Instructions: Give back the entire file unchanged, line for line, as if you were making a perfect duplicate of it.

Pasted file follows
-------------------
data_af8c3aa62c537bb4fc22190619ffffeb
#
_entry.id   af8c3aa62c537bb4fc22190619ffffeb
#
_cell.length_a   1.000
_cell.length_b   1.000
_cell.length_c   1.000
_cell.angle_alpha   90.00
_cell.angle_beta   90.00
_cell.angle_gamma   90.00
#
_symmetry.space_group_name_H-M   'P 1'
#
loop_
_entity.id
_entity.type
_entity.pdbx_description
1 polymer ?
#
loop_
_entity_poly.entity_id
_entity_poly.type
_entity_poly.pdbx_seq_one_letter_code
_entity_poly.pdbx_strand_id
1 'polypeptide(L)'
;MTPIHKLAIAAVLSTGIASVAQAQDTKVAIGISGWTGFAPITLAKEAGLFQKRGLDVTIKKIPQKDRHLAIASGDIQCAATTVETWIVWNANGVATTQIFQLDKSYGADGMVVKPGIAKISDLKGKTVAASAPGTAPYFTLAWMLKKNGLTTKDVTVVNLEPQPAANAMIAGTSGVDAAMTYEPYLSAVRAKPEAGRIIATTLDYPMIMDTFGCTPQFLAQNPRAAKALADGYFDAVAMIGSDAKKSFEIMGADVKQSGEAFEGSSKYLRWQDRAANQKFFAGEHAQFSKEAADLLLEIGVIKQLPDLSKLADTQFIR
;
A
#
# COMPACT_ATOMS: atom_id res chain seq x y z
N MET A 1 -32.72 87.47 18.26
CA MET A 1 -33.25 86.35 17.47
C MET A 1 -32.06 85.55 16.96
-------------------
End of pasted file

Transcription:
data_af8c3aa62c537bb4fc22190619ffffeb
#
_entry.id   af8c3aa62c537bb4fc22190619ffffeb
#
_cell.length_a   1.000
_cell.length_b   1.000
_cell.length_c   1.000
_cell.angle_alpha   90.00
_cell.angle_beta   90.00
_cell.angle_gamma   90.00
#
_symmetry.space_group_name_H-M   'P 1'
#
loop_
_entity.id
_entity.type
_entity.pdbx_description
1 polymer ?
#
loop_
_entity_poly.entity_id
_entity_poly.type
_entity_poly.pdbx_seq_one_letter_code
_entity_poly.pdbx_strand_id
1 'polypeptide(L)'
;MTPIHKLAIAAVLSTGIASVAQAQDTKVAIGISGWTGFAPITLAKEAGLFQKRGLDVTIKKIPQKDRHLAIASGDIQCAATTVETWIVWNANGVATTQIFQLDKSYGADGMVVKPGIAKISDLKGKTVAASAPGTAPYFTLAWMLKKNGLTTKDVTVVNLEPQPAANAMIAGTSGVDAAMTYEPYLSAVRAKPEAGRIIATTLDYPMIMDTFGCTPQFLAQNPRAAKALADGYFDAVAMIGSDAKKSFEIMGADVKQSGEAFEGSSKYLRWQDRAANQKFFAGEHAQFSKEAADLLLEIGVIKQLPDLSKLADTQFIR
;
A
#
# COMPACT_ATOMS: atom_id res chain seq x y z
N MET A 1 -32.72 87.47 18.26
CA MET A 1 -33.25 86.35 17.47
C MET A 1 -32.06 85.55 16.96